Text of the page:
Karnataka High Court: While deciding a batch of writ petitions filed under Articles 226 and 227 of the Constitution, a Single Judge Bench comprising of A.S. Bopanna, J denied to grant writ of mandamus as prayed for by the petitioners.
The petitioners prayed before the Court to issue writ of mandamus to direct the respondent Police Officers, not to interfere with the business activities of the petitioners and violate their personal liberty. They were also seeking directions to be issued to the respondents to carryout their duties within the framework of law and not to harass the petitioners.
The petitioners carried out business of pawn brokers, having appropriate license in that regard. They contended that though they had been carrying their business activities in accordance with law, yet, the police authorities were interfering with their business activities in the guise that certain articles were to be recovered from the shop of the petitioners. The petitioners also contended that even if the value of the articles concerned is taken into account, the registration of a criminal case and interference with their business activities was not justified.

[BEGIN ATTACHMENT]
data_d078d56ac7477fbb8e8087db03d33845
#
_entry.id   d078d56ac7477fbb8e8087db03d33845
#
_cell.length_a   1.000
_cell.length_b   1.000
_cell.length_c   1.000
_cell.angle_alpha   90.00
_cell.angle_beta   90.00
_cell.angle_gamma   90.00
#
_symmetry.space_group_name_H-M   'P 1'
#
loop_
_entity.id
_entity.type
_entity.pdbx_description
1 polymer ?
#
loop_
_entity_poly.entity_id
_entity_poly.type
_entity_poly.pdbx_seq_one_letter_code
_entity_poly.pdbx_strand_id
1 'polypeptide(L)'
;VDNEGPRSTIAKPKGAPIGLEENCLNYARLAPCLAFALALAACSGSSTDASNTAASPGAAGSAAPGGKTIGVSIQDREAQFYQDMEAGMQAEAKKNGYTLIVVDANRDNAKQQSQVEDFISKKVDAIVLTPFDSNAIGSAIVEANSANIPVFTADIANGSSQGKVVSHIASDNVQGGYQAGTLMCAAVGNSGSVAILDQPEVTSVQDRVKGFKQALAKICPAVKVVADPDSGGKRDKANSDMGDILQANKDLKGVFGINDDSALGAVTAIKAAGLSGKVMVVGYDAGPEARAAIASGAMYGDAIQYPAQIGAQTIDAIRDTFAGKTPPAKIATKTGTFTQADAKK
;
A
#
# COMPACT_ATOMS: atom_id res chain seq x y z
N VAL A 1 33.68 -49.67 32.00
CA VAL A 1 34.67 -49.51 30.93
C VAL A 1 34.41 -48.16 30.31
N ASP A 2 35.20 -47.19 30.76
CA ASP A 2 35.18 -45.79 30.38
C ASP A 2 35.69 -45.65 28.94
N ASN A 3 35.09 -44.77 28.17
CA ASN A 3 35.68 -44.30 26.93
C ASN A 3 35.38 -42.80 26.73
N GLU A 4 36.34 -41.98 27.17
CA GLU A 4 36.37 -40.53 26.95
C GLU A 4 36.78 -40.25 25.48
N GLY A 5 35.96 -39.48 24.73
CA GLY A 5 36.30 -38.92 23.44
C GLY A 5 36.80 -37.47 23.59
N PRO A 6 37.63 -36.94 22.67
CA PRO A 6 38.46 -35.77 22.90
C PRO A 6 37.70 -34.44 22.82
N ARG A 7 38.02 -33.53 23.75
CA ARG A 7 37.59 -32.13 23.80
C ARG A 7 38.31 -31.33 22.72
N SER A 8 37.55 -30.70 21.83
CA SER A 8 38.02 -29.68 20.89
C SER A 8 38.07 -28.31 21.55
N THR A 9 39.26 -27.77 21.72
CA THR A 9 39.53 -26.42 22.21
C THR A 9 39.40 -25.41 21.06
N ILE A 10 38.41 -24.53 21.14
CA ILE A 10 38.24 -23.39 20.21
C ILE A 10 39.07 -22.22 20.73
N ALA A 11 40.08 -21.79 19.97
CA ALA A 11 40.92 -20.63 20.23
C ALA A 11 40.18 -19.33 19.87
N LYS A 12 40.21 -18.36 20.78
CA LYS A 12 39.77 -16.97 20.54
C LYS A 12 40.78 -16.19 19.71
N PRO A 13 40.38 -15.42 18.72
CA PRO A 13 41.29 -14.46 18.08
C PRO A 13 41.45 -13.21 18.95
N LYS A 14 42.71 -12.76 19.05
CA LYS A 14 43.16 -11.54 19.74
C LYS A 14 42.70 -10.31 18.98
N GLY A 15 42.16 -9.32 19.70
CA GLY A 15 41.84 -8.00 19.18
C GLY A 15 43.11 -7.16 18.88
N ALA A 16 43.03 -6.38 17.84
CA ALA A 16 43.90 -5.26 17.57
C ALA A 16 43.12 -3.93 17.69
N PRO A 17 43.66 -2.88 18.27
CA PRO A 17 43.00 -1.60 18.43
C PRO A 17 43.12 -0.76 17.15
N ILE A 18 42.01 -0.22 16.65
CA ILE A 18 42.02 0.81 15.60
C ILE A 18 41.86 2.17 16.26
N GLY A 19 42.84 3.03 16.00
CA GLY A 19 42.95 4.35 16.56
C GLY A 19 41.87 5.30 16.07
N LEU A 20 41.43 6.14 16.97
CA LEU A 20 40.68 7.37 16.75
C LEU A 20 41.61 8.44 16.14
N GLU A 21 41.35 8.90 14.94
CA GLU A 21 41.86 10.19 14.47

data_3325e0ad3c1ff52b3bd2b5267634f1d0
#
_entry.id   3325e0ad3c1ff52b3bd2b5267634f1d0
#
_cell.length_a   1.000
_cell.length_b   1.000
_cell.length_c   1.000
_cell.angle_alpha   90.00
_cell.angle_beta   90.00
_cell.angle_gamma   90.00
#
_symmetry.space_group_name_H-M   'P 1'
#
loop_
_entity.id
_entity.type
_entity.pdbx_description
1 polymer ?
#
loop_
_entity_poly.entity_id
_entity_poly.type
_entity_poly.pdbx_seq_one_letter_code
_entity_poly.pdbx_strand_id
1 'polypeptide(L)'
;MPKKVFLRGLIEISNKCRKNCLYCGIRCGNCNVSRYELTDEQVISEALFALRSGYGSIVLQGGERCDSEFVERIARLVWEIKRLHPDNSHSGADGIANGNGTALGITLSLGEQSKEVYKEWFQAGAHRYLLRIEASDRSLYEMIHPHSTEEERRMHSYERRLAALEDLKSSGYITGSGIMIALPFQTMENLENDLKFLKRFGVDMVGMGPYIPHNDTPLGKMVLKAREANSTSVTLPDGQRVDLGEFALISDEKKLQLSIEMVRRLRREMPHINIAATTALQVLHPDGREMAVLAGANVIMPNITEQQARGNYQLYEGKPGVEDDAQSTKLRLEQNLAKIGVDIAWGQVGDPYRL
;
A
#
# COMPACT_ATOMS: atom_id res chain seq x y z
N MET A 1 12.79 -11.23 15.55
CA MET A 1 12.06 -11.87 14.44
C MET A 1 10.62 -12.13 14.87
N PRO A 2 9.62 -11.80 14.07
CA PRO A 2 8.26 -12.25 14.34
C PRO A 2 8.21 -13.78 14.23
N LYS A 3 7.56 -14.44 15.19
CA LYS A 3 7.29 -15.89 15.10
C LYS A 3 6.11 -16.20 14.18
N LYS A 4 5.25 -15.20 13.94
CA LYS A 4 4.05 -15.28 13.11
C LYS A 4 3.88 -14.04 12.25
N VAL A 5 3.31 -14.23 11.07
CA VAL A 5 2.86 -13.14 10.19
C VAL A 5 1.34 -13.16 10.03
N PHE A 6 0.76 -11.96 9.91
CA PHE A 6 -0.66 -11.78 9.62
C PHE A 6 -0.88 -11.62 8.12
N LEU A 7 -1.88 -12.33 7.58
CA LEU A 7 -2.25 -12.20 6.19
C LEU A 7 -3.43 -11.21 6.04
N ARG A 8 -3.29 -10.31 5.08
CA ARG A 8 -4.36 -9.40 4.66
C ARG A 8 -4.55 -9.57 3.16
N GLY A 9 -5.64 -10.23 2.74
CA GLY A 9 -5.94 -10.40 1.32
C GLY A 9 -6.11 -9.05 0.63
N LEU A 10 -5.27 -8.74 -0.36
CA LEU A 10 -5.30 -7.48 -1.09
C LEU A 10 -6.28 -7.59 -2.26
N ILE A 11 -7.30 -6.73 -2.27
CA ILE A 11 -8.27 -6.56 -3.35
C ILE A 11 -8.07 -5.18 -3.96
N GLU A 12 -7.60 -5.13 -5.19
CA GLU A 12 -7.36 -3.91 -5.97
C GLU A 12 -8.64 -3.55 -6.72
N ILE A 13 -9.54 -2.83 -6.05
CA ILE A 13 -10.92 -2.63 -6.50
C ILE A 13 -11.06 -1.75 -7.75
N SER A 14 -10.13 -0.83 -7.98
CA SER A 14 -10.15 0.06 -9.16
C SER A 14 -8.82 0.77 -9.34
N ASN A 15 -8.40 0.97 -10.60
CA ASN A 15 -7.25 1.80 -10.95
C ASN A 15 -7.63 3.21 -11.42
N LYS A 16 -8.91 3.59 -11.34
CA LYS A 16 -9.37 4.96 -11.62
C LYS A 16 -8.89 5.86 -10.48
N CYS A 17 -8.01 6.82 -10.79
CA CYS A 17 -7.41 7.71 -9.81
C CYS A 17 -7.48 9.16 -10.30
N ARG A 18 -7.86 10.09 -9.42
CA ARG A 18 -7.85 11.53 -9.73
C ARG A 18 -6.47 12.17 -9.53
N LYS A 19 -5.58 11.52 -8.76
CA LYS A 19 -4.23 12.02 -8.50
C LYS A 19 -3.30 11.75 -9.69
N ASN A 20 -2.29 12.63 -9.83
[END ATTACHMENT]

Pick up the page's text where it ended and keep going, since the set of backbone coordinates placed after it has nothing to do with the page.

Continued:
The High Court, after perusing the record, was of the view that if the petitioners were aggrieved by the actions of any of the subordinate police officials, an appropriate representation was required to be made to the concerned authorities, putting forth their grievance. There was no such representation made by the petitioners to the authorities concerned. Therefore, the Court was of the view that a mandamus in the nature as sought by the petitioners would not arise at that point in time.
Accordingly, the petitions were disposed of with the liberty to the petitioners to file appropriate representation before the authorities concerned. The authorities were directed to receive such representation, verify the details, and examine the grievance of the petitioners. [Pani Devi v. State of Karnataka, WP Nos. 30057-61 of 2017, order dated 17.11.2017]